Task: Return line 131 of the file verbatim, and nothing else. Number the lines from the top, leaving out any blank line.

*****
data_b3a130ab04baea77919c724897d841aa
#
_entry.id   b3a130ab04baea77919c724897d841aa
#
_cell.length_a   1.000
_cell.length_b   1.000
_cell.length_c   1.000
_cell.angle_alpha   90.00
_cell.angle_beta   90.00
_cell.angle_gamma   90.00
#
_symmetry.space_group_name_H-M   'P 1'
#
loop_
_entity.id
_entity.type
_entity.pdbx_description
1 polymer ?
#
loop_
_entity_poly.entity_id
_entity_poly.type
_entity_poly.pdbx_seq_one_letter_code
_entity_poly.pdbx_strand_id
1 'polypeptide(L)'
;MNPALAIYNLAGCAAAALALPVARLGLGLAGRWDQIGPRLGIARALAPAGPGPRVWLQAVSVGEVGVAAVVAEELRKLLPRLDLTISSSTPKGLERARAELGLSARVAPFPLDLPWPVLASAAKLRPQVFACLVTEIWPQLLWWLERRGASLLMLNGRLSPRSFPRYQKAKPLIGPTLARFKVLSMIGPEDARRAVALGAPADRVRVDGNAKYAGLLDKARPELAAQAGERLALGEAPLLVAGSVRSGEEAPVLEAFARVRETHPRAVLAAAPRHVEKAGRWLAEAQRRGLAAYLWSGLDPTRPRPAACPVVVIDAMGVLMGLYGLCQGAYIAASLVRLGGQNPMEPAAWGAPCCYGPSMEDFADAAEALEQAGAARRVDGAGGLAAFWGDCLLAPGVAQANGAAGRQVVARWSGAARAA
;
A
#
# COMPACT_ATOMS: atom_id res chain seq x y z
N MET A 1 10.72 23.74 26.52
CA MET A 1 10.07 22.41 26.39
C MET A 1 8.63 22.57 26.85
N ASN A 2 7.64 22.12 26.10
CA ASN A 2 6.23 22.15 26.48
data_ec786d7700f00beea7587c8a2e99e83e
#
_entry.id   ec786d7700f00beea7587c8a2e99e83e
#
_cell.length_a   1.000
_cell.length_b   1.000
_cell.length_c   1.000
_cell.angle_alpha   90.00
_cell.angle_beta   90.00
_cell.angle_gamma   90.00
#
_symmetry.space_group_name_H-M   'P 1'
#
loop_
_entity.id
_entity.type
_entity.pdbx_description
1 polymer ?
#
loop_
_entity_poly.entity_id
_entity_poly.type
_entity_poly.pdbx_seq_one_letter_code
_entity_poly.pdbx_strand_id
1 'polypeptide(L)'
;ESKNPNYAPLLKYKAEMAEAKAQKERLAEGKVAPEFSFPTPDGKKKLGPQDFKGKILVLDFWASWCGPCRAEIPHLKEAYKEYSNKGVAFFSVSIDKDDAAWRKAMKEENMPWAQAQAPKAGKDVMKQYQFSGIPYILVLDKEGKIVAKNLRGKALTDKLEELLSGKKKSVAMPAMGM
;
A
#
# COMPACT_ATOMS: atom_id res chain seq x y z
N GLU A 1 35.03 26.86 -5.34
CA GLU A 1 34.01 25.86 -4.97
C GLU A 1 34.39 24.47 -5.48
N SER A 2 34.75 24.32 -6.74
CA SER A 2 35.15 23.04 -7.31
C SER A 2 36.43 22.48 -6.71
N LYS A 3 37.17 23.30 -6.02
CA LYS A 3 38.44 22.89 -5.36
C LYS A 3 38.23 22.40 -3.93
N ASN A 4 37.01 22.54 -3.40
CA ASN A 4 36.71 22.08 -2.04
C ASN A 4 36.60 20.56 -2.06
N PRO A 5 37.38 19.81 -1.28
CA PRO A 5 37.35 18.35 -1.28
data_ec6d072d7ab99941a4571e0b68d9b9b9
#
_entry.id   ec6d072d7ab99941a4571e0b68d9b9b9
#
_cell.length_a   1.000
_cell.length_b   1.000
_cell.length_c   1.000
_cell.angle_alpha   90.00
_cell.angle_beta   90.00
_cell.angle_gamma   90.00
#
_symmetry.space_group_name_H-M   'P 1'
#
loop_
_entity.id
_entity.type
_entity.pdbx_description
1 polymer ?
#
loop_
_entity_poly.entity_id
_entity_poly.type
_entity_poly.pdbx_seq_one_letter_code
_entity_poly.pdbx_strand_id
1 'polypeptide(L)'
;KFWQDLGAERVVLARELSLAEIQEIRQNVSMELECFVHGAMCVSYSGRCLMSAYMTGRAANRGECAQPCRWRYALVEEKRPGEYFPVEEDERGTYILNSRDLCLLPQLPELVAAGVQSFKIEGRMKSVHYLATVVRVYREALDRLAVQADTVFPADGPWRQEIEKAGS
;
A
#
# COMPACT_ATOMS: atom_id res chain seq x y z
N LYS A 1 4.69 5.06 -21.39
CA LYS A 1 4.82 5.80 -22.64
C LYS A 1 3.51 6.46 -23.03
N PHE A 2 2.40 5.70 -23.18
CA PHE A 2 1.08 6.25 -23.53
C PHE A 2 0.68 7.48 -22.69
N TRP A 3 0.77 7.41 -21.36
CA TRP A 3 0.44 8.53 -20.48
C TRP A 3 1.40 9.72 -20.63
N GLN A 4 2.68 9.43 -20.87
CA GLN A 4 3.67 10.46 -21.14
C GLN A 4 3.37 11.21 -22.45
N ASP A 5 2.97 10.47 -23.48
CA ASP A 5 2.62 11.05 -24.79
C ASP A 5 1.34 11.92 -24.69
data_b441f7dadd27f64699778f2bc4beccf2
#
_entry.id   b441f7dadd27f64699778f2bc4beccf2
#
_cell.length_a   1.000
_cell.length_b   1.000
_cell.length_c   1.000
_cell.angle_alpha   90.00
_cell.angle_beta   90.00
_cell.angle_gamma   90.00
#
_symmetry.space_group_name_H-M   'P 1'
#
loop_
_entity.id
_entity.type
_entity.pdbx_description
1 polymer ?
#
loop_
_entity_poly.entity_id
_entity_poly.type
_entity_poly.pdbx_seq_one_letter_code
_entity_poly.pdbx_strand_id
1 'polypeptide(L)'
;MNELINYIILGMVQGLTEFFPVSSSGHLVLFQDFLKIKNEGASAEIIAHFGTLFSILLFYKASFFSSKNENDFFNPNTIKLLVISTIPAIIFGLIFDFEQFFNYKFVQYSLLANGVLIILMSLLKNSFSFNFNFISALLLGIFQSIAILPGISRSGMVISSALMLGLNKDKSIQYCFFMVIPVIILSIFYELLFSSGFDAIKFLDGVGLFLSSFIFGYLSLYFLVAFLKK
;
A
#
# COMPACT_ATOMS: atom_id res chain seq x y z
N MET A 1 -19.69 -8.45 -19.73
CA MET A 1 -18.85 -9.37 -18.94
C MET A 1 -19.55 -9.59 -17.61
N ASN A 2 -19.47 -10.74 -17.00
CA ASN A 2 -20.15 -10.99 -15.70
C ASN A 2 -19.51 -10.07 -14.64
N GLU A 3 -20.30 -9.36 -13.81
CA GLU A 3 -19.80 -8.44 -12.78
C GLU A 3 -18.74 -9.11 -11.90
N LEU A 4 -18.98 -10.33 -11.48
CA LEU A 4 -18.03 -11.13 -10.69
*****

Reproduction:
_cell.length_c   1.000